Lisdexamfetamine dimesylate (LDX), a prodrug stimulant, is indicated for attention-deficit/hyperactivity disorder (ADHD) in children 6–12 years of age and in adults. In shortterm studies, once-daily LDX provided efficacy throughout the day. This study presented here was conducted to assess the long-term safety, tolerability, and effectiveness of LDX in 6- to 12-year-olds with ADHD.
This open-label, multicenter, singlearm study enrolled children with Diagnostic and Statistical Manual of Mental Disorders, Fourth Edition-Text Revision criteria for ADHD. Following 1-week screening and washout periods, subjects were titrated to LDX 30, 50, or 70 mg/day over 4 weeks and placed on maintenance treatment for 11 months. The ADHD Rating Scale and Clinical Global Impression-Improvement scale measured effectiveness.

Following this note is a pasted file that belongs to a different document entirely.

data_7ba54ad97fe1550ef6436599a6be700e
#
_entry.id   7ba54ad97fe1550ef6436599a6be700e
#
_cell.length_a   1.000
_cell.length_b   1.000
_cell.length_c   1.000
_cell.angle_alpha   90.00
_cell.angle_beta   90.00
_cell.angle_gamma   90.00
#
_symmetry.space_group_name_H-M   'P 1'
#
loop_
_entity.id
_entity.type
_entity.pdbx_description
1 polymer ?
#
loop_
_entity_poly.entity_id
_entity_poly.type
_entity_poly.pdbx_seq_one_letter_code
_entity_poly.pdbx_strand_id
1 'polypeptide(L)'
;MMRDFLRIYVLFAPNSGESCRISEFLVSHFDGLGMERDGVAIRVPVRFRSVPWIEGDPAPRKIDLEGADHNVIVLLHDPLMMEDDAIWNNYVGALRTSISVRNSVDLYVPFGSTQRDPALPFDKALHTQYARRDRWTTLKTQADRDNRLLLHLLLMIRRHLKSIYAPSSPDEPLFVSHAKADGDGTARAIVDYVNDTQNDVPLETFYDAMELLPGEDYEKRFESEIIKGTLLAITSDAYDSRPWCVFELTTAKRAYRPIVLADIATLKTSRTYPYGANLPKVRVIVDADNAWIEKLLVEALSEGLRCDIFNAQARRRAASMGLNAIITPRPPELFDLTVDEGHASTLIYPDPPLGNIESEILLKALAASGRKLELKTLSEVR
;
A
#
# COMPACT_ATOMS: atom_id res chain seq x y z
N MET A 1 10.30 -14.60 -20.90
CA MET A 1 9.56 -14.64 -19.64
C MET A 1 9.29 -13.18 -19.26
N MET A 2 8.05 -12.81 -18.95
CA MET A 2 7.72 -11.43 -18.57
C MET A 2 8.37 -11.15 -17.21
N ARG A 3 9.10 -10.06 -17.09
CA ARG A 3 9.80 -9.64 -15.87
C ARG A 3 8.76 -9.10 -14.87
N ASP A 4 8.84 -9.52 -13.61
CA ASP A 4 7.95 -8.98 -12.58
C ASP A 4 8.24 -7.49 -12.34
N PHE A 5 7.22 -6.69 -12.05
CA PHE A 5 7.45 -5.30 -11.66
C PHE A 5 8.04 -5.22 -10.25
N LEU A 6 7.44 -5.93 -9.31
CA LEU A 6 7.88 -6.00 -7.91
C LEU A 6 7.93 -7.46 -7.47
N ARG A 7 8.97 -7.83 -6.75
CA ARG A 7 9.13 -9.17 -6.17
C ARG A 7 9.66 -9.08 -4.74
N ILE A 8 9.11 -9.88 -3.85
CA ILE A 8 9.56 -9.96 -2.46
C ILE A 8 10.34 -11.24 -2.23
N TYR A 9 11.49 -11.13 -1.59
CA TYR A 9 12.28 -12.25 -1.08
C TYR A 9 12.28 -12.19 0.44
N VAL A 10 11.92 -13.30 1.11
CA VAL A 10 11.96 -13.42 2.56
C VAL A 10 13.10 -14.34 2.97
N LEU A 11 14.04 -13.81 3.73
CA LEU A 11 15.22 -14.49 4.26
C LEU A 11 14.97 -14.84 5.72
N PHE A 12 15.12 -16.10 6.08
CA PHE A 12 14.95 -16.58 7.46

Of 272 subjects receiving LDX, 147 completed the study. Most adverse events were mild to moderate and occurred during the first 4 weeks. There were no clinically meaningful changes in blood pressure or electrocardiographic parameters. From baseline to endpoint, mean ADHD Rating Scale scores improved by 27.2 points (P<.0001). Improvements occurred during each of the first 4 weeks, and were maintained throughout. Based on Clinical Global Impression-Improvement scale scores, >80% of subjects at endpoint and >95% of completers at 12 months were rated “improved.”
Long-term 30, 50, and 70 mg/day LDX was generally well tolerated and effective in children with ADHD.